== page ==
Racial Justice Resources

June 7, 2020 Worship Service

June 14, 2020 Worship Service

Vigil for Victims of Racial Violence

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Waking up White: and Finding Myself in the Story of Race

Debby Irving

In her desire to understand other races and cultures, Irving was surprised to find out she had to first understand what it meant to have a white racial identity. As the author shares her discovery that race was not simply something other people had, she serves as a guide to her readers as she learns to live with the discomfort of challenging assumptions and societal norms. Waking up White is an easy-to-read introduction to race and racism for those readers who are white.

White Fragility

Robin DiAngelo

Discussing racism is not easy for whites to discuss for a number of reasons. A key reason for discomfort is that whites can easily confuse the societal bias of racism with perceptions of individual accusations of racism, and thus become defensive. Author Robin DiAngelo has termed this defensiveness as "white fragility.” Identifying white fragility is the first step to equip whites in the work of dismantling of racism.

How to be an Antiracist

Ibram X. Kendi

Ibram Kendi uses his personal story to take his readers deep into the history of racism, and the concepts of being racist and an antiracist. He argues that you are either a racist or antiracist. Claiming to be a “non-racist” is simply masks support for racism. He also challenges a commonly held view that racist ideas are the result of ignorance and hate. Rather, self-interest is the source of racist ideas used to defend inequitable policies. Kendi offers a practical way forward for us to become an antiracist society.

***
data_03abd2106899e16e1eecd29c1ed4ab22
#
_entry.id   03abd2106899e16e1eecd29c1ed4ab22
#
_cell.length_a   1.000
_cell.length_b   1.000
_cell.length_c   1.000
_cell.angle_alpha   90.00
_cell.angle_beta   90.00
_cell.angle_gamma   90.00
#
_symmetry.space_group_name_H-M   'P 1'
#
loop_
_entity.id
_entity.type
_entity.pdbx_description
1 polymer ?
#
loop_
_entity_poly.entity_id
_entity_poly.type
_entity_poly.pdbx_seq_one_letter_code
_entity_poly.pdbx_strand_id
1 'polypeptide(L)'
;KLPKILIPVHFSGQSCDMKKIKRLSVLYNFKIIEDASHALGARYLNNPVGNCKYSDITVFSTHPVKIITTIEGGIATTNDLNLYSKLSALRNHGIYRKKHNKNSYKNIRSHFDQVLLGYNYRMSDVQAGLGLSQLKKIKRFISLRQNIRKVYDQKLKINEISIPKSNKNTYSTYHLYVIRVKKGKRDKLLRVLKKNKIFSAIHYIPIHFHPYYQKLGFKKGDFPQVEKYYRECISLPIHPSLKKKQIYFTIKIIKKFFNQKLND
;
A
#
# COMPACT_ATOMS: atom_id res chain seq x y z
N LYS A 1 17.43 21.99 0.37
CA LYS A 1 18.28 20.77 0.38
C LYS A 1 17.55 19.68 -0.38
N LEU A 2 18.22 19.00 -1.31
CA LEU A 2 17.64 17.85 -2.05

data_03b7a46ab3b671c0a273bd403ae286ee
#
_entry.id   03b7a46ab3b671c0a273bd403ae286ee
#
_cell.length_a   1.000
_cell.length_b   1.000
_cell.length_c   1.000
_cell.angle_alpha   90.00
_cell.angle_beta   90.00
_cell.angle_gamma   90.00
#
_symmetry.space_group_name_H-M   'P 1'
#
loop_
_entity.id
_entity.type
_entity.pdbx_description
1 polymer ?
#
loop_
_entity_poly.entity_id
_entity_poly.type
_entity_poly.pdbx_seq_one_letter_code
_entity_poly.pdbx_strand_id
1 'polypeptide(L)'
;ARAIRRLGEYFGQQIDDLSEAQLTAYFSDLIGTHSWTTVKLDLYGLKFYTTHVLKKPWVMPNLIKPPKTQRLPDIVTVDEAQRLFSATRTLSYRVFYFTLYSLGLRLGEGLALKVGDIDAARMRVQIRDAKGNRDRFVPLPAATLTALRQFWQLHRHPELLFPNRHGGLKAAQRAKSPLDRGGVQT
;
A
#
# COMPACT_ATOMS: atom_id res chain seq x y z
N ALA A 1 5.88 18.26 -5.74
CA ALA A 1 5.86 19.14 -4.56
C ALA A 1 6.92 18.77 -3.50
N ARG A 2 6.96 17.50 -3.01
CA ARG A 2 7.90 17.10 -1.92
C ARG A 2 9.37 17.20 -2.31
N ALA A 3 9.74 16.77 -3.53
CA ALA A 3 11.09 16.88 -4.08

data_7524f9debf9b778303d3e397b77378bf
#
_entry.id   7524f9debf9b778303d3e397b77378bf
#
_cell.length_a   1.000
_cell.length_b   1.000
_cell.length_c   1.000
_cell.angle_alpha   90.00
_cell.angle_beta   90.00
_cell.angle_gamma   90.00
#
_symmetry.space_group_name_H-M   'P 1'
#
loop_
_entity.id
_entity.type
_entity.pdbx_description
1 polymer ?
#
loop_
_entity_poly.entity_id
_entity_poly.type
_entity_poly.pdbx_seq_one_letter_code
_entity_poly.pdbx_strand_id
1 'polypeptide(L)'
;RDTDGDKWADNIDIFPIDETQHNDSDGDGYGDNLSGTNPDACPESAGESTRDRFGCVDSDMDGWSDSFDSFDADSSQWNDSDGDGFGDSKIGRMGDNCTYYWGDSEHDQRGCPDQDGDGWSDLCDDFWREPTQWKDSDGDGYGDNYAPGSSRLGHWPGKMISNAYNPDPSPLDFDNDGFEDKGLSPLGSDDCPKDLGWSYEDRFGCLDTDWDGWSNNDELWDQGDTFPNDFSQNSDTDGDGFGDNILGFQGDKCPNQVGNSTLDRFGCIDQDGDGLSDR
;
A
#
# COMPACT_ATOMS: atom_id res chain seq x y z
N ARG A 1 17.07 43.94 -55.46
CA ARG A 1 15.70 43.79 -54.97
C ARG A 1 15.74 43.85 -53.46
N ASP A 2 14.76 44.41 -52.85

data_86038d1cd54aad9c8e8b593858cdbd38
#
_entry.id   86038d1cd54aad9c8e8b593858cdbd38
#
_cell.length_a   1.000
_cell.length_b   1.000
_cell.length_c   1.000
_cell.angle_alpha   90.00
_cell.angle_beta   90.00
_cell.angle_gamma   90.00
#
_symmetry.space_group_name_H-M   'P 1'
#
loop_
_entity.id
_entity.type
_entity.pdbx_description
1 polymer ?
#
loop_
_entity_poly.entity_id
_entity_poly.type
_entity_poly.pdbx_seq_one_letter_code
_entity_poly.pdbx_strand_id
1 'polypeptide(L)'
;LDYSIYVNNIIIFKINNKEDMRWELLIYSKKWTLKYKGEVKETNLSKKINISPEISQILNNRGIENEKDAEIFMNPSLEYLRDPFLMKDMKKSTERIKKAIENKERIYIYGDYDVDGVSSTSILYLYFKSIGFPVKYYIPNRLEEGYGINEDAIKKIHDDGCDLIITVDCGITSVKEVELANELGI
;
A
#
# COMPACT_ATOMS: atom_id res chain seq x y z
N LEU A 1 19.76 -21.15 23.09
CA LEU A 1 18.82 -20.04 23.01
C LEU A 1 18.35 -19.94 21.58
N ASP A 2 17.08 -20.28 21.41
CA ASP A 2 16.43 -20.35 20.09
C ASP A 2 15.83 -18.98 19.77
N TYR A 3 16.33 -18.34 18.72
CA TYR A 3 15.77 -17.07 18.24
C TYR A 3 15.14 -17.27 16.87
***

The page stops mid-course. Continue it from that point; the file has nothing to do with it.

Stamped

Jason Reynolds and Ibram X. Kendi

Reynolds created a remix of Kendi’s award-winning Stamped from the Beginning, written for a young adult audience, and the result is an easy-to-read summary (for adults young and old) of how racism started and has been systemically perpetuated in the

U.S. While he makes the point that this is not a history book, per se, Reynolds’ book provides straight-forward historical background that lays bare many of the “justifications” for slavery and ongoing discrimination from the 1400’s through the present day.

So you Want to Talk about Race

Ijeoma Oluo

So You Want to Talk about Race helps readers understand how widely and deeply racism is embedded into our society. The chapter headings include the basics like “Is it really about race?” and “What is racism?” to the less obvious, “What is the school- to-prison pipeline?” and the incredulous, “Why can’t I touch your hair?” She challenges and encourages her readers how to recognize racism, to talk about racism, and to take action against racism.

Something happened in our Town: A Child’s Guide to Racial Injustice

Marianne Celano, & Marietta Collins & Ann Hazzard

A helpful children’s book to talk about racial violence with children. Like so many picture books, this is helpful for adults, too!

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